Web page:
So, I did a thing. I signed up for the 2020 TCS New York City Marathon. November 1. About eight months away.
Marathons are tough. I’ve run three of them. All in the decade between thirty and forty years old. In the decade between forty and fifty, the mechanics of my mortal coil started complaining, more loudly. A case of sciatica, or something like it, sidelined my running for a few years. I have long had the New York City Marathon in my sights — something about running through all five buroughs really appeals to me. I even mentioned it in this blog four years ago, in “Writing and Running” (click here). But that post was written before I temporarily gave up running. In the years since, I wasn’t sure another marathon would be possible. I’m certainly not getting any younger.
My running expectations were in need of an edit.
Nieces Nicole and Cece have helped that editing process. I wrote about a 10K race we ran together at the end of last year (click here), which was in preparation for a half marathon we are running together in April. For that upcoming race, I knew I had to get my legs used to the miles again. And while I’ve been getting used to the miles, I realized that it would be quite possible to run another marathon.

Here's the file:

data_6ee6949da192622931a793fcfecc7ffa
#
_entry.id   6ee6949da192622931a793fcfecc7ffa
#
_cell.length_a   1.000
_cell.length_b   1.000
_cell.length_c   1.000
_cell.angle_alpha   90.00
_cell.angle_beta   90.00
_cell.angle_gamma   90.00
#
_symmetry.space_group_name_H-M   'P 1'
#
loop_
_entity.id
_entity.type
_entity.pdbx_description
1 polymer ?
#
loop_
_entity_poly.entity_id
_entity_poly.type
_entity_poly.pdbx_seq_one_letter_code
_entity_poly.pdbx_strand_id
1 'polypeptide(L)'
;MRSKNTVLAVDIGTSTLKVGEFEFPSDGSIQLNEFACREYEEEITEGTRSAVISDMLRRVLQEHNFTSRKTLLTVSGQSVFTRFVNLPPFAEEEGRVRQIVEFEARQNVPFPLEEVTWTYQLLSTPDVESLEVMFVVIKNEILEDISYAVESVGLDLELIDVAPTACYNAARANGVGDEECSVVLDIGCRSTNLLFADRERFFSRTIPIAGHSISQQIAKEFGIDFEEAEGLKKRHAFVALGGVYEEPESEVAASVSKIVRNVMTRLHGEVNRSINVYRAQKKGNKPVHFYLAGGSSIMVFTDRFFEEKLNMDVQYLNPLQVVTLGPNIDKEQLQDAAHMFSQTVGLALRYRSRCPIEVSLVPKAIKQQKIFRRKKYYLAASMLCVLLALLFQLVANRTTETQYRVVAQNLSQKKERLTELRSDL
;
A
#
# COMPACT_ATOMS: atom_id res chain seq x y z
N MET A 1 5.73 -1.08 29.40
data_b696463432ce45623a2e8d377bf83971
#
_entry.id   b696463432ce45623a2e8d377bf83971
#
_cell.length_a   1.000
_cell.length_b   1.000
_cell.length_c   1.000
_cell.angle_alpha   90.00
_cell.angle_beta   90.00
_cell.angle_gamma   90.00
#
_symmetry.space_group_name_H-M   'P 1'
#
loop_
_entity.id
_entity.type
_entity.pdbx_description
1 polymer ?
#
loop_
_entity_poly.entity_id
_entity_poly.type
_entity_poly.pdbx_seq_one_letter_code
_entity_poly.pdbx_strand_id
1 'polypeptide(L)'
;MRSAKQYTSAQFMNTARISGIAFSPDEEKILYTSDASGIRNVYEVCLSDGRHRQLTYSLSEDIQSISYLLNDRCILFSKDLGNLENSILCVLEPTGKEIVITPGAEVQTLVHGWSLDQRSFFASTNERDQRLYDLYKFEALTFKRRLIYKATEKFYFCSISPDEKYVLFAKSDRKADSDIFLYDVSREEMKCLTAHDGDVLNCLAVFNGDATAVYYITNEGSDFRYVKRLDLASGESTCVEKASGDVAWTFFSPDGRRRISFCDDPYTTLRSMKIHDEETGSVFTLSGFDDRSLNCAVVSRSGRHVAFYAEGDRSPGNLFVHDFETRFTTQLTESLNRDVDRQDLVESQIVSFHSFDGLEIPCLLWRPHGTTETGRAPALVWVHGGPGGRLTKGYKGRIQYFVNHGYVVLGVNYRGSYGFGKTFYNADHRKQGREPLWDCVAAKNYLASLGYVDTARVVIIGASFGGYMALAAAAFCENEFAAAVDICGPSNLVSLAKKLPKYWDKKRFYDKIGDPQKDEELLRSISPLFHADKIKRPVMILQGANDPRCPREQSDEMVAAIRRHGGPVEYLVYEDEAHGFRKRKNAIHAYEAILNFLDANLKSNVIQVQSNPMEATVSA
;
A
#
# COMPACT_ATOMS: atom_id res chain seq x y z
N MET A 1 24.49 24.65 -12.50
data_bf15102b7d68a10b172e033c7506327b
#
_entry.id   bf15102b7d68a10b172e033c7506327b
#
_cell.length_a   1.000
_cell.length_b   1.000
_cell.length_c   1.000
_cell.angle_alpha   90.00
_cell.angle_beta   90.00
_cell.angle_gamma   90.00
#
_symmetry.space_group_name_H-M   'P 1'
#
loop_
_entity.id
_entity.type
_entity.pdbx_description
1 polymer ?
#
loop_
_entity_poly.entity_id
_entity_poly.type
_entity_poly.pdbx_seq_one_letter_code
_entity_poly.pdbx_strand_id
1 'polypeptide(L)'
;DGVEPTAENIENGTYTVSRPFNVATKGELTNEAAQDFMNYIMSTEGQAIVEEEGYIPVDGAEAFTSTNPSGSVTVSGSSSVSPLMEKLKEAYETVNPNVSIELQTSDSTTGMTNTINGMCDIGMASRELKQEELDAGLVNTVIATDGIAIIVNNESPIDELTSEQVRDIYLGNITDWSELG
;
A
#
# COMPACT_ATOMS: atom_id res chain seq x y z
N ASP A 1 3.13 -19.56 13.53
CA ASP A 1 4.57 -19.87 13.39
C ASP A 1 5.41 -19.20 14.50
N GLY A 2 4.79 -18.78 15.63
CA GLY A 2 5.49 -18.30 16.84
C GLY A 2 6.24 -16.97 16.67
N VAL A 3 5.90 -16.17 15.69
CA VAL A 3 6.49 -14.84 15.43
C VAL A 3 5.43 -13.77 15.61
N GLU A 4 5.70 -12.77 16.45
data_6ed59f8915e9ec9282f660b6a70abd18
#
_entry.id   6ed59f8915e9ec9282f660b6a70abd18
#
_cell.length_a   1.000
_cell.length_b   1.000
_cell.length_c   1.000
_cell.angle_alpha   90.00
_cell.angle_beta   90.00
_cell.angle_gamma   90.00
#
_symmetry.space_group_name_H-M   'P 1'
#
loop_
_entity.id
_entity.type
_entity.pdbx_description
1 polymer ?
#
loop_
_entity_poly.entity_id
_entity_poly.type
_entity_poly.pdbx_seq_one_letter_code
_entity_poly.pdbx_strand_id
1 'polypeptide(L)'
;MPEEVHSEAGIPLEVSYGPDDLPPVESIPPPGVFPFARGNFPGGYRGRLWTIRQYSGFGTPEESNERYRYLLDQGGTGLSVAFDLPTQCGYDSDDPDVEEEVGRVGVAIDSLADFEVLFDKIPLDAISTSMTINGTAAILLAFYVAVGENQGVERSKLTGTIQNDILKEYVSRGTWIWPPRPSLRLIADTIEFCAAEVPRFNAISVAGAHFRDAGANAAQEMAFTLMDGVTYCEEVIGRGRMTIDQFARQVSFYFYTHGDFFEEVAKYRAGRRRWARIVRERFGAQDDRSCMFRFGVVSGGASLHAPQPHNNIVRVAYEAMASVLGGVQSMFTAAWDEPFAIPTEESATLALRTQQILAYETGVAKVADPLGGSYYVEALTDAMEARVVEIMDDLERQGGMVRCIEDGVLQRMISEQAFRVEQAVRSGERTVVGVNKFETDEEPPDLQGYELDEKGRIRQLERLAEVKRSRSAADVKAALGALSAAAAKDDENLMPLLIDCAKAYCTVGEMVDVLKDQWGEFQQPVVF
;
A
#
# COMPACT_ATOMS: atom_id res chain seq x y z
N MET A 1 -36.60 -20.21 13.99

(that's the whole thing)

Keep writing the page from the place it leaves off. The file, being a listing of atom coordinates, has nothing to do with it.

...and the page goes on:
Pictured above are the results of my run last Sunday. My average pace is a lot slower than it used to be. But I figure at that pace, which was very comfortable, I could finish the marathon in less than six hours. I’d be more than okay with that.
I feel like it’s no coincidence that the decade where my running got adjusted is the same decade when I began writing in earnest. There have been so many concurrent lessons about putting in the effort, adjusting expectations, and finally, doing something just because you love it (with all the joy and heartache that entails) and because it offers fulfillment.
In writing and running, I’m going the distance.